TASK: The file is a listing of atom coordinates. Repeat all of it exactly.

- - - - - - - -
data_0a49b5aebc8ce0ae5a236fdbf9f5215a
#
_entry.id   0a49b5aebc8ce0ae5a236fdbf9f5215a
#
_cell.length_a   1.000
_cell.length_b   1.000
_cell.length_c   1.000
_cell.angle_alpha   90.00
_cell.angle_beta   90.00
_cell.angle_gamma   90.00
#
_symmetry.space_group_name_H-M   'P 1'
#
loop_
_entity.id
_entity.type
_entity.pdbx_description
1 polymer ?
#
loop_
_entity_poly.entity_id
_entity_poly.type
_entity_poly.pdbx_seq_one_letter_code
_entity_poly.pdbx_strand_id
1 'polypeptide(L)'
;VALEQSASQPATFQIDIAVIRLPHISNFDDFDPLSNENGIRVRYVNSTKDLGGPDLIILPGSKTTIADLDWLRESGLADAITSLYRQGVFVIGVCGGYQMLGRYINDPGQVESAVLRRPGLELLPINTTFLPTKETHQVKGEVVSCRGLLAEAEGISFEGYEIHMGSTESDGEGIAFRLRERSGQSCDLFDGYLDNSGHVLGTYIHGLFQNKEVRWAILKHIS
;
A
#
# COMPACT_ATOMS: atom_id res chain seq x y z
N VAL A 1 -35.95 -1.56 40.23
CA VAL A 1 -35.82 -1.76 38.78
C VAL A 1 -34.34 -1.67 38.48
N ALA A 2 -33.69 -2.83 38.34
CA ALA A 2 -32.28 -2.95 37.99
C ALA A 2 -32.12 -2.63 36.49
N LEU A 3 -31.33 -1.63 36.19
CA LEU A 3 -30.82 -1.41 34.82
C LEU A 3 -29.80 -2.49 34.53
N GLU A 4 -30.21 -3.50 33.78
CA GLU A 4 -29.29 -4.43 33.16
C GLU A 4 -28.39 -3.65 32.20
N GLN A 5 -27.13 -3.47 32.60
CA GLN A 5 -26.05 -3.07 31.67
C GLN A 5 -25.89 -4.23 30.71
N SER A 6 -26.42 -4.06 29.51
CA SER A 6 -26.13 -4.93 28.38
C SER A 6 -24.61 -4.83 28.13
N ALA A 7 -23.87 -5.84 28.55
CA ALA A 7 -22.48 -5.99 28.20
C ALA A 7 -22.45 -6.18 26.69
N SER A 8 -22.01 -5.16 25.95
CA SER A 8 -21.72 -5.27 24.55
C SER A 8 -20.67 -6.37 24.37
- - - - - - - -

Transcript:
data_0a49b5aebc8ce0ae5a236fdbf9f5215a
#
_entry.id   0a49b5aebc8ce0ae5a236fdbf9f5215a
#
_cell.length_a   1.000
_cell.length_b   1.000
_cell.length_c   1.000
_cell.angle_alpha   90.00
_cell.angle_beta   90.00
_cell.angle_gamma   90.00
#
_symmetry.space_group_name_H-M   'P 1'
#
loop_
_entity.id
_entity.type
_entity.pdbx_description
1 polymer ?
#
loop_
_entity_poly.entity_id
_entity_poly.type
_entity_poly.pdbx_seq_one_letter_code
_entity_poly.pdbx_strand_id
1 'polypeptide(L)'
;VALEQSASQPATFQIDIAVIRLPHISNFDDFDPLSNENGIRVRYVNSTKDLGGPDLIILPGSKTTIADLDWLRESGLADAITSLYRQGVFVIGVCGGYQMLGRYINDPGQVESAVLRRPGLELLPINTTFLPTKETHQVKGEVVSCRGLLAEAEGISFEGYEIHMGSTESDGEGIAFRLRERSGQSCDLFDGYLDNSGHVLGTYIHGLFQNKEVRWAILKHIS
;
A
#
# COMPACT_ATOMS: atom_id res chain seq x y z
N VAL A 1 -35.95 -1.56 40.23
CA VAL A 1 -35.82 -1.76 38.78
C VAL A 1 -34.34 -1.67 38.48
N ALA A 2 -33.69 -2.83 38.34
CA ALA A 2 -32.28 -2.95 37.99
C ALA A 2 -32.12 -2.63 36.49
N LEU A 3 -31.33 -1.63 36.19
CA LEU A 3 -30.82 -1.41 34.82
C LEU A 3 -29.80 -2.49 34.53
N GLU A 4 -30.21 -3.50 33.78
CA GLU A 4 -29.29 -4.43 33.16
C GLU A 4 -28.39 -3.65 32.20
N GLN A 5 -27.13 -3.47 32.60
CA GLN A 5 -26.05 -3.07 31.67
C GLN A 5 -25.89 -4.23 30.71
N SER A 6 -26.42 -4.06 29.51
CA SER A 6 -26.13 -4.93 28.38
C SER A 6 -24.61 -4.83 28.13
N ALA A 7 -23.87 -5.84 28.55
CA ALA A 7 -22.48 -5.99 28.20
C ALA A 7 -22.45 -6.18 26.69
N SER A 8 -22.01 -5.16 25.95
CA SER A 8 -21.72 -5.27 24.55
C SER A 8 -20.67 -6.37 24.37